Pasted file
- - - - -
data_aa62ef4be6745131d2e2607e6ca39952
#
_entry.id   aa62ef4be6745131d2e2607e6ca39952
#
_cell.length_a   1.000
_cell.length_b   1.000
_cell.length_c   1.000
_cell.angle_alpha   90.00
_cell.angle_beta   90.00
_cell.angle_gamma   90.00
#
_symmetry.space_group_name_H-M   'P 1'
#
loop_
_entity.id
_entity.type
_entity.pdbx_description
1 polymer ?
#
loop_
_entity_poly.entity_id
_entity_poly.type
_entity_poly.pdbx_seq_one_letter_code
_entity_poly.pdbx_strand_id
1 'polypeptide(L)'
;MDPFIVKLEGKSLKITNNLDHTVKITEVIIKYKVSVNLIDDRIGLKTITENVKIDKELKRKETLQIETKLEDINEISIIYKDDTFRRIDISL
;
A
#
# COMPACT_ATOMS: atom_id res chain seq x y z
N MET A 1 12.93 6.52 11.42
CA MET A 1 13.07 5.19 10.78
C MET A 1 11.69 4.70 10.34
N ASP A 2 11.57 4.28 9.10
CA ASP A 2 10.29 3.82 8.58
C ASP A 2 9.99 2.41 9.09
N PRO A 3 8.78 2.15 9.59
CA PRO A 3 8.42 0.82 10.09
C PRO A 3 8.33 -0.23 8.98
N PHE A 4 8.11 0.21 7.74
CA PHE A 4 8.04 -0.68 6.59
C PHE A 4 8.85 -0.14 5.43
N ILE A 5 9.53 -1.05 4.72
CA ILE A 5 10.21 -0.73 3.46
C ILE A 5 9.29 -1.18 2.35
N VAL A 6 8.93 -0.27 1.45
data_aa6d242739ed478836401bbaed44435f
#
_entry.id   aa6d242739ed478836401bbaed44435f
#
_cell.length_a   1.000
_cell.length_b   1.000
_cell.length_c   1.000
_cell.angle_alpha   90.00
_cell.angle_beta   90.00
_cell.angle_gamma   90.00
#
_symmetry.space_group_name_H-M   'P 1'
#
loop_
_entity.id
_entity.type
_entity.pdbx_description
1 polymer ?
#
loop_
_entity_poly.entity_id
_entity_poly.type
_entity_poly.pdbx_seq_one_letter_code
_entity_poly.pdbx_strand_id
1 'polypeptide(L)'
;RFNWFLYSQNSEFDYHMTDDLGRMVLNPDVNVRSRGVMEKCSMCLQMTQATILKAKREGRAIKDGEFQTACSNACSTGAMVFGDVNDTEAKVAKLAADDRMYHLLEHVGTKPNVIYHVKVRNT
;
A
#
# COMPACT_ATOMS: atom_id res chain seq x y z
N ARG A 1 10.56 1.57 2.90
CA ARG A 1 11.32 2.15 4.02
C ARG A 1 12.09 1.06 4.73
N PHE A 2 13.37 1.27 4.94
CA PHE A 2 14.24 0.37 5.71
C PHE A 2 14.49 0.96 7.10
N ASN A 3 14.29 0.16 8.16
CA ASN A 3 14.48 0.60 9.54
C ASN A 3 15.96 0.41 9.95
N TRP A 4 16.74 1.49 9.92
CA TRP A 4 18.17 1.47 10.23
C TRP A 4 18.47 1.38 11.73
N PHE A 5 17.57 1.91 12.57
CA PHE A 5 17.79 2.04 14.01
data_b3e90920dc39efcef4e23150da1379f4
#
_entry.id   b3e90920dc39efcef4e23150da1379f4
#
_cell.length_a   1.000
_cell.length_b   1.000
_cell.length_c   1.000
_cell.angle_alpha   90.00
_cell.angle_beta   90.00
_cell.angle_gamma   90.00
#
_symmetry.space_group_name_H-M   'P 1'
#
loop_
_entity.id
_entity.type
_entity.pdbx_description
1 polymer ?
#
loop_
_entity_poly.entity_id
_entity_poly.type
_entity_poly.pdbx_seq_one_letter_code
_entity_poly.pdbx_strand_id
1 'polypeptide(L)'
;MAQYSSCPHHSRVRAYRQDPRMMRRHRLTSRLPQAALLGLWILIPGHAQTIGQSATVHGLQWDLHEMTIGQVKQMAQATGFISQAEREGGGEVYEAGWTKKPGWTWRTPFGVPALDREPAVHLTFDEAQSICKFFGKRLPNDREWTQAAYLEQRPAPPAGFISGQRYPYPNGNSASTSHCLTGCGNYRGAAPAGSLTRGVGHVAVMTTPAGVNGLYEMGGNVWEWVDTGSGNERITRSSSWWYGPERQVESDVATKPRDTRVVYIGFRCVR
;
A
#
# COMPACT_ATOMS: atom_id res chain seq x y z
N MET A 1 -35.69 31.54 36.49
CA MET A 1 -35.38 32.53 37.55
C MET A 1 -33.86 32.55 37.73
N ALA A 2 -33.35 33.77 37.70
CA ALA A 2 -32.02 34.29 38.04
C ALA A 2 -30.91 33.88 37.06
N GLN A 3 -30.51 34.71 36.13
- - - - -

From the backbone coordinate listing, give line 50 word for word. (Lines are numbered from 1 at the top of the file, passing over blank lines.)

#